HomeAbout MeContact

Javascript Promise Overview

By Spencer Barriball
Published in Coding
December 19, 2021
2 min read
Javascript Promise Overview

Javascript promises are what they say on the tin: Let’s say I promise if you study hard and understand Javascript to a decent level I will give you a job working for a software house. After a few months you would have either learnt enough to get that great job or you will continue learning in order for the promise to be fulfilled.

Promise syntax

let promise = new Promise(function(resolve, reject) {
 // code to be executed (the executor)
});

Inside a new Promise, there is a function that immediately launches the created promise. It doesn’t know the result now, it only promises that you’ll get a value later on. The main benefit of any promise is that the program continues running while the promised value is being retrieved. As soon as the executed function has finished, you’ll get the result and the contract will be fulfilled.

This means if you were viewing a site that used an API to grab things (let’s say an image icon) instead of waiting for the image / API to resolve we can view the page while the promise is being executed. Neat eh?

There are two arguments inside the executor: resolve and reject. These pre-defined functions are called depending on whether the promise was successful or failed: • resolve(value) in case of success. • reject(error) in case of failure.

Promise states

A promise is an object that has a state property. At any time can be in one of these states: • pending: still running. • fulfilled: resolve function is called. • rejected: eject function is called.

Examples:

function myDisplayer(some) {
  document.getElementById("demo").innerHTML = some;
}

let myPromise = new Promise(function(myResolve, myReject) { 
  let x = 0;

// The producing code (this may take some time)

  if (x == 0) {
    myResolve("OK");
  } else {
    myReject("Error");
  }
});

myPromise.then(
  function(value) {myDisplayer(value);},
  function(error) {myDisplayer(error);}
);

That’s the basics of promises now when it resolves or rejects there are three promise methods that we use: .then.catch, and .finally.

.then

.then method is used to handle good or bad promise results. Let’s look at an example: say, we’re working on a program that helps busy people keep track of their dentist appointment dates. We create a promise to let the user know if they missed their appointment based on the current date. If the event hasn’t taken place yet, we resolve the “Don’t forget your dental appointment” value; otherwise, we reject with the error text “You have missed your appointment!”.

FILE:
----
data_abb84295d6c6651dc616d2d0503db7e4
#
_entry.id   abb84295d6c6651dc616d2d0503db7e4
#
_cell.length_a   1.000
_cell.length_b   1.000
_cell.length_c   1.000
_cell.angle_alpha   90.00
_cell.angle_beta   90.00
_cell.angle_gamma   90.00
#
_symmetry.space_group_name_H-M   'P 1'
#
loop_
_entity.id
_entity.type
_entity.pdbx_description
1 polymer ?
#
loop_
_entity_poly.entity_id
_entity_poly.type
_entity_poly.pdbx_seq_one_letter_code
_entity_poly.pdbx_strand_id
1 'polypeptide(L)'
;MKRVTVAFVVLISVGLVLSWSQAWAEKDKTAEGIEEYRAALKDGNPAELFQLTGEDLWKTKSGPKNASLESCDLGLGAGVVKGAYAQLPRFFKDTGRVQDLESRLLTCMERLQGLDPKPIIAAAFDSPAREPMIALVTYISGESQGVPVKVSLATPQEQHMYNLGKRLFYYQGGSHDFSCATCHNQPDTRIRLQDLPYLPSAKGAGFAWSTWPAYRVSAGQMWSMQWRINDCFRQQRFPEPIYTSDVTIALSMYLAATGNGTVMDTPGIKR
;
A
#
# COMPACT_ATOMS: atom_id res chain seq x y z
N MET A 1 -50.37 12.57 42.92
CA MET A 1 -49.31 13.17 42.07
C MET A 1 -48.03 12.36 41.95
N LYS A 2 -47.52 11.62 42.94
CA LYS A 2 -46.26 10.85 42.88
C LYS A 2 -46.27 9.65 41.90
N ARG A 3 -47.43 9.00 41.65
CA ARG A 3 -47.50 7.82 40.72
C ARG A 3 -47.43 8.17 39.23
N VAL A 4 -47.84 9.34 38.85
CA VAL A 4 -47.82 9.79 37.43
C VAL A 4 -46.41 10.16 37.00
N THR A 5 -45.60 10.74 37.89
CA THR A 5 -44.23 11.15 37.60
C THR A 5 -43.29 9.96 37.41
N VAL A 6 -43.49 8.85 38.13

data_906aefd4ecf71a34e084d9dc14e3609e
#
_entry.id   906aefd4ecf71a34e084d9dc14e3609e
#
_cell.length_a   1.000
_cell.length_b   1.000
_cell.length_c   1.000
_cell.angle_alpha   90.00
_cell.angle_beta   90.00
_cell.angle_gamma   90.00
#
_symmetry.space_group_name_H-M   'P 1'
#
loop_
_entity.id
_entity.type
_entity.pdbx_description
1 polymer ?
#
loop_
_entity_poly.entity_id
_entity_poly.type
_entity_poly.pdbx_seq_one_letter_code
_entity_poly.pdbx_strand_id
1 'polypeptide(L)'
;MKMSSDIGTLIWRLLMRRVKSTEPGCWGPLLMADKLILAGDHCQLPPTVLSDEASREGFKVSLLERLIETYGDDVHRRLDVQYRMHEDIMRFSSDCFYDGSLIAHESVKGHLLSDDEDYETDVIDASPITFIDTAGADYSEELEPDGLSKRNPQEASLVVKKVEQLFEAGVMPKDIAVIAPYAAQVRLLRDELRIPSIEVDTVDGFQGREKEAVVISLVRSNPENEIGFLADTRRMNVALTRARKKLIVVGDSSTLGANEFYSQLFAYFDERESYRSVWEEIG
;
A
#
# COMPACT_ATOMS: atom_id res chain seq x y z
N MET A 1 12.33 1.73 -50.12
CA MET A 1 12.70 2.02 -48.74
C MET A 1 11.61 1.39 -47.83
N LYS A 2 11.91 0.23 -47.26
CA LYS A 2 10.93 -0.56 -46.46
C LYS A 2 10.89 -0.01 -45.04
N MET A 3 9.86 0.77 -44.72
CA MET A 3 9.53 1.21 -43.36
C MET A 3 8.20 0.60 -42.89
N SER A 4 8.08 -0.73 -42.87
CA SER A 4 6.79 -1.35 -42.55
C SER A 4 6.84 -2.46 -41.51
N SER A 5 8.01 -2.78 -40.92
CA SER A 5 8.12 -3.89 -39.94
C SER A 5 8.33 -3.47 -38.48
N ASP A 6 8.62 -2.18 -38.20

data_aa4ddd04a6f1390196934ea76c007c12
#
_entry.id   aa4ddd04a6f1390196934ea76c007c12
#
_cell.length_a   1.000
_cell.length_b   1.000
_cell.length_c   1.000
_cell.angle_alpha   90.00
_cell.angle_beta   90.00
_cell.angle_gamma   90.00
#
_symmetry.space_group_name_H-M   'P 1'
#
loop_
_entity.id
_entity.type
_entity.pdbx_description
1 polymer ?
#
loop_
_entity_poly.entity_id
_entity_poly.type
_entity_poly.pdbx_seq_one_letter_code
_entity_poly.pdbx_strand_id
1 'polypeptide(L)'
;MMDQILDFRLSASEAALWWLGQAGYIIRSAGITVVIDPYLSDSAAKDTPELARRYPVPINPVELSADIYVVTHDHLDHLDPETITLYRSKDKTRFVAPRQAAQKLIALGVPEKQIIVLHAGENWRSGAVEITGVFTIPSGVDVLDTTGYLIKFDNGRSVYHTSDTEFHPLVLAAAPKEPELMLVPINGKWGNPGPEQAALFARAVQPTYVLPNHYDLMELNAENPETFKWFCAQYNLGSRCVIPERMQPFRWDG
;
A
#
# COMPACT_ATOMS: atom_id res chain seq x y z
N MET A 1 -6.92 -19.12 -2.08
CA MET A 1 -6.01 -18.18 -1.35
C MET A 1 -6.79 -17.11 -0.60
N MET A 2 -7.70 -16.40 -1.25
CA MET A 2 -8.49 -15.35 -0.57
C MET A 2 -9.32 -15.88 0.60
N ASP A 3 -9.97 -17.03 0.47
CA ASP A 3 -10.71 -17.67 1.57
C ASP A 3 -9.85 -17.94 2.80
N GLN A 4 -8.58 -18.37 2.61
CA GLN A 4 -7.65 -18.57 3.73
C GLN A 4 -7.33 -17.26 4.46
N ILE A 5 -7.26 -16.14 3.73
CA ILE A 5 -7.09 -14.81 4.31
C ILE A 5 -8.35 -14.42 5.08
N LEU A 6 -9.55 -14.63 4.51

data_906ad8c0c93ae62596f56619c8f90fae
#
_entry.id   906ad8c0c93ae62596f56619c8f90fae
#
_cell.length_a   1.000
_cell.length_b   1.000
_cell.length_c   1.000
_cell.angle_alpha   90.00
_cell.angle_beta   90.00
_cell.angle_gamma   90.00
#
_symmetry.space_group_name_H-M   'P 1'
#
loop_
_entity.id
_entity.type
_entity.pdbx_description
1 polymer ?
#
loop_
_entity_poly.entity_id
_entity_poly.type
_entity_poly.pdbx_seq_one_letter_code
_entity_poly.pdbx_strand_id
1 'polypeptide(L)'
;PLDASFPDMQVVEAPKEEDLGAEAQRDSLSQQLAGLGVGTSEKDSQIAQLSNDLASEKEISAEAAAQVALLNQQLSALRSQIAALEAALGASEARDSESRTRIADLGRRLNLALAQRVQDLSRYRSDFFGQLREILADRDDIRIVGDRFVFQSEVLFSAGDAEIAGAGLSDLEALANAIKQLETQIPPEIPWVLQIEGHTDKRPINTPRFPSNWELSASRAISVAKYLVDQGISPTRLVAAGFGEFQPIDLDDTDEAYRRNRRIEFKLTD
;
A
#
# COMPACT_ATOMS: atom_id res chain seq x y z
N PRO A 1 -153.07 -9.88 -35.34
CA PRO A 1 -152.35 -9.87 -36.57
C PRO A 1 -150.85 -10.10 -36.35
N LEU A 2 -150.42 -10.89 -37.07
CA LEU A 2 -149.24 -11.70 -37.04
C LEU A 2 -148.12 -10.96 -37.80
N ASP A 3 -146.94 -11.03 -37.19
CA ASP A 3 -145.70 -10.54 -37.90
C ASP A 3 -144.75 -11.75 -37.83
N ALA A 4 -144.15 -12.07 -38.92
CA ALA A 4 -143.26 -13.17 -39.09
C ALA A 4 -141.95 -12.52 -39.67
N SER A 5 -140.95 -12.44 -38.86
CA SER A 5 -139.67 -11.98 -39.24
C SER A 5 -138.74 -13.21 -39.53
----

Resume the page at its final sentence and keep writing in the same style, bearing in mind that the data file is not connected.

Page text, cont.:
const examDate = new Date(2021, 12, 19);
const promise = new Promise(function(resolve, reject) {
  const currentDate = new Date();
  if (currentDate < examDate) {
    resolve("Don’t forget your dental appointment");
  } else {
    reject("You have missed your appointment!");
  }
});

It completes then we do this:

promise.then(
  function successStatus(response) {
    console.log(response);
    return response;
    },
  function failStatus(error) {
    console.log(error);
    return error;
  }
);

So, the .then method is used to work the promised result and launch certain actions based on it. Both arguments of .then are optional.

.catch

Let’s say we need to handle catching errors as well, take a look below:

promise
  .then(function successStatus(response) {
    console.log(response);
    return response;
  })
  .catch(function failStatus(error) {
    console.log(error);
    return error;
  })

.finally

The method .finally is used when we want to invoke a function after the promise was settled, regardless of the promise state. This is how that works:

promise
  .then(function successStatus(response) {
        console.log(response);
        return response;
  })
  .catch(function failStatus(error) {
    console.log(error);
    return error;
  })
 .finally(function finalMessage() {    
    console.log(“This always gets printed at the end”);
  });

The text “This always gets printed at the end” will be shown after the promise has been settled. The user will see it no matter if the promise was resolved or rejected. It’s useful when you have some required actions that don’t depend on the result of the promise.

Promise chaining

Suppose you have some scripts depending on other scripts, and you need to load them sequentially.

loadStuff(“https://website-one.com/first”)
  .then(function() {
    return loadData("https://website-one.com/second”);
  })
  .then(function(id) {
    return loadData(`https://website-one.com/first_${id}`);
  })
  .catch(function(error) {
    console.log(“Hey, sorry but there was an error”, error)
  });

Do keep in mind that to make the code asynchronous, you should return the promise at each step.


Tags

jsjavascriptcodingtutorial
Previous Article
So you want a Shiba Inu?
Spencer Barriball

Spencer Barriball

Full Stack Web Dev

Topics

Pets
Career
Coding
Random

Related Posts

Some handy links for basic website development
December 26, 2021
2 min
© 2021, All Rights Reserved.

Quick Links

Advertise with usAbout UsContact Us

Social Media